1. Marscaleb
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    Marscaleb New Member

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    Thoughts or process on writing a whole novel?

    Discussion in 'General Writing' started by Marscaleb, Feb 4, 2014.

    I started writing a fantasy novel a good ten years ago. I worked on it at various points in my life, but after a while I was mostly pursuing other endeavors. Now I am in the mood to work on it again, and perhaps make some serious headway on it.

    I'm not quite sure how I should proceed with it though, and I was wondering if folks had any good thoughts to share about the writing process for such a sizable piece.

    See when I first started on it I had literally no idea what it was going to be about. I just started writing some scenes. They started taking form, and I just built more and more, expanding more of the story, expanding more of the world, slowly building up the plot.
    Actually it would be hard to say that I was building a plot; the writing was really bad because I didn't have a concrete direction.
    But eventually I did get to a story that I really liked, and I started to build that.

    It's actually been really fun to write this way because I simply don't know where things will go next. I am just as surprised as any reader to see where my story goes next.

    But I wonder if I can really keep going like this. I have honestly no idea what is going to happen in this book; I don't have a plan for a climax or a resolution. To be honest, I'm still not completely sure what I am building toward; I'm not certain what the real danger is and what the real conflict is that threatens my characters. I've got a number of different tangents, some are converging, some are not.

    Maybe I could keep writing this way, maybe I could just keep building things until I have something that looks like a structure, and then start carving it away and refining it into something worthwhile.
    But maybe I should stop with this childish method and build the larger scale of the story, and then work to fill that. But even as I say that, I just don't know how, because that's not something I've ever worked on before.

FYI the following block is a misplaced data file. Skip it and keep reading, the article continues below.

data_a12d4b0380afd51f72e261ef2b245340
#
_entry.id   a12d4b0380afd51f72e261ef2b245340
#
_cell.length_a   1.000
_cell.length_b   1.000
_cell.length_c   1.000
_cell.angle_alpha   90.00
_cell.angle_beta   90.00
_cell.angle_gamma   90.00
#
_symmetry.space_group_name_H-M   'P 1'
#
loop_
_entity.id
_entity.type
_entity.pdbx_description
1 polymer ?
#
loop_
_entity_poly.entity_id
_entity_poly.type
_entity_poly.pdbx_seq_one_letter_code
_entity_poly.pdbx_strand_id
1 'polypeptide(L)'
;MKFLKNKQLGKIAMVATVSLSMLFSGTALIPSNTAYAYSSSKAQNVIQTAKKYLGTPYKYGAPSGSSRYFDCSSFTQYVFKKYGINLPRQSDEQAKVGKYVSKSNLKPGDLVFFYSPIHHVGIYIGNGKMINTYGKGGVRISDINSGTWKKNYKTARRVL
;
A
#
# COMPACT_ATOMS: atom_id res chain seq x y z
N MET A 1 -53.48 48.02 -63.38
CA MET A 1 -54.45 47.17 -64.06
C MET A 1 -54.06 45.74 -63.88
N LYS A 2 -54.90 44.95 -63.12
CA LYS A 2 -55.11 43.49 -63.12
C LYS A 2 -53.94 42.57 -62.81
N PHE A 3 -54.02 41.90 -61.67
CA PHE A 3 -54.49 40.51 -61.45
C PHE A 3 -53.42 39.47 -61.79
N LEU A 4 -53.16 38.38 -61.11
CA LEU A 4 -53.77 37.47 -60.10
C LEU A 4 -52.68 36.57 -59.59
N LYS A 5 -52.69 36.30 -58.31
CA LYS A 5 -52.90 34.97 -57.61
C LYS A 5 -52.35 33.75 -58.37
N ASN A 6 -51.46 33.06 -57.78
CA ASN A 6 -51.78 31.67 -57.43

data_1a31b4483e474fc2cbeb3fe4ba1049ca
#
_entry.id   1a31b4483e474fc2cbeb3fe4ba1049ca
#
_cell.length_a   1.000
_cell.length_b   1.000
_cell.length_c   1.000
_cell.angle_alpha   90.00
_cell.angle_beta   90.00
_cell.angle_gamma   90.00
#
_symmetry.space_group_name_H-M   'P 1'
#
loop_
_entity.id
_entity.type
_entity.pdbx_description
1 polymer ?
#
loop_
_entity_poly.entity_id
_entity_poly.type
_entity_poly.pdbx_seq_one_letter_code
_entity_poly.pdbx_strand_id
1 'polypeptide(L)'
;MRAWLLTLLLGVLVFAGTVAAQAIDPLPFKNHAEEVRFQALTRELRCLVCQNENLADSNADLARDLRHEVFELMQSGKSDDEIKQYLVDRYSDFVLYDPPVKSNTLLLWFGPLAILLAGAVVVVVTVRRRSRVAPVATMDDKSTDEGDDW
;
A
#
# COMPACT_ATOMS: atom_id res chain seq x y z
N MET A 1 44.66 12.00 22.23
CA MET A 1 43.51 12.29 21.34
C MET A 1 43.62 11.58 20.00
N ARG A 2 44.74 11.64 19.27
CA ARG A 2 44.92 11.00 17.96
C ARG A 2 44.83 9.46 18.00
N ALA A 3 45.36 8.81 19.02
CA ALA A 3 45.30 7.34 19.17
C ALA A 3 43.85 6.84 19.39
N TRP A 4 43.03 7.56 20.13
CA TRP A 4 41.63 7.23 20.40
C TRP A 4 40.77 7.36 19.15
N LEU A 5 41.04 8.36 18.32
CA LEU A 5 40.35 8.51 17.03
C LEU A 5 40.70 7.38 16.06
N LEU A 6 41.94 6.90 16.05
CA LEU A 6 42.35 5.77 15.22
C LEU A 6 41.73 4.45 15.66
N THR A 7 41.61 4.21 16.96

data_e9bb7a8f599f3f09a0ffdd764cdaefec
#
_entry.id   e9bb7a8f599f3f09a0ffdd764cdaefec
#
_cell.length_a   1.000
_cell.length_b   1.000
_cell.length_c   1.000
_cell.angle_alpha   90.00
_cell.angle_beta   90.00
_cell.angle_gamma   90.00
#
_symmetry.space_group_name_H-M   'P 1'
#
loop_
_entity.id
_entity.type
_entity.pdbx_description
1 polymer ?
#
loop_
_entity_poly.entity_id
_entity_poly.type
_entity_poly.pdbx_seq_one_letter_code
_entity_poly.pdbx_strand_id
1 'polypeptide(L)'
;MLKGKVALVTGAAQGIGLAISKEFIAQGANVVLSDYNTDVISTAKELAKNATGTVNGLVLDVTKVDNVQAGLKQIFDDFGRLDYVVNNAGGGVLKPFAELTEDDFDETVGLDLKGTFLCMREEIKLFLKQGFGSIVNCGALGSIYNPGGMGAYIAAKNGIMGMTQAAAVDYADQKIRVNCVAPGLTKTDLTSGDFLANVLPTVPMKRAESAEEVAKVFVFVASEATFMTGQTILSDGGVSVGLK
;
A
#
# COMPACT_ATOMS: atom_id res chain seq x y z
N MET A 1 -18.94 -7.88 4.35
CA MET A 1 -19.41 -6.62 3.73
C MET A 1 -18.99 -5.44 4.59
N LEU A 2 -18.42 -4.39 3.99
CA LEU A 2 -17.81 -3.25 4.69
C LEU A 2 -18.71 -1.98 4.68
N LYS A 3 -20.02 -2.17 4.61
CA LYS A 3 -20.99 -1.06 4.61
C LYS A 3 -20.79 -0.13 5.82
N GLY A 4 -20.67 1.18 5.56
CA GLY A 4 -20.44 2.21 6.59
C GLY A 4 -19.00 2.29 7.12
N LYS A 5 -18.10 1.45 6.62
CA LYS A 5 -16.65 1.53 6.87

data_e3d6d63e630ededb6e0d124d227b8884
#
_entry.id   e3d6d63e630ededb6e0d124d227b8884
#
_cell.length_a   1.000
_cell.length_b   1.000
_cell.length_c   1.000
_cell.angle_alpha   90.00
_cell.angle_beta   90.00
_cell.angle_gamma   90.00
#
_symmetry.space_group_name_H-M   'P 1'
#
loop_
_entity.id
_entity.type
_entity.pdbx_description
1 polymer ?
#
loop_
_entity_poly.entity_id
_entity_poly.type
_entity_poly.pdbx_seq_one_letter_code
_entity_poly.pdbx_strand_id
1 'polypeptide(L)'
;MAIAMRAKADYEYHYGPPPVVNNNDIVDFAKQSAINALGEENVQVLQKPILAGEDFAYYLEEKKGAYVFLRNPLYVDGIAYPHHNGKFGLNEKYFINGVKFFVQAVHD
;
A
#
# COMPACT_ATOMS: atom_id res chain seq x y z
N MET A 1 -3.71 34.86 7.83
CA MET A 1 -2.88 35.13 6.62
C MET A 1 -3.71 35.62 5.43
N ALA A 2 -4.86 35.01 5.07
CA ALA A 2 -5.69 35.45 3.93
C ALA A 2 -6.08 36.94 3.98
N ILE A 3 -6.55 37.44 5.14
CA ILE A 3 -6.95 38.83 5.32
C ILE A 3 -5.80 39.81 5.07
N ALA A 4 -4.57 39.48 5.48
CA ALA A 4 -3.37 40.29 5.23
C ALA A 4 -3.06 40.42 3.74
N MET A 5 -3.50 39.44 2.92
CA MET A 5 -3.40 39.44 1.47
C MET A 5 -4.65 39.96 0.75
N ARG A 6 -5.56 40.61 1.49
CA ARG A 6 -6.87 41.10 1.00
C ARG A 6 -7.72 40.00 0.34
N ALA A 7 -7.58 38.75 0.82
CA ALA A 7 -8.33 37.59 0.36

I'm not really sure what works best; certainly there's a strong element of "what works best for you" but I'm not really sure what processes are out there. I've never heard anyone talk about how you go about writing a whole novel, so I just don't know how I should be approaching this. So that's why I'm wondering what thoughts people have about writing a long-form story like this. How can I make this?
     
  2. thirdwind
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    thirdwind Contributing Member Contest Administrator Reviewer Contributor

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    I think you should keep writing and see where it takes you. You might even end up surprising yourself. And since this is just the first draft, you'll be going back later and cutting unnecessary material anyway.
     
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  3. shadowwalker
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    shadowwalker Contributing Member Contributor

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    Why do you call your method childish? If it is, there a lot of successfully published writers who like childish methods!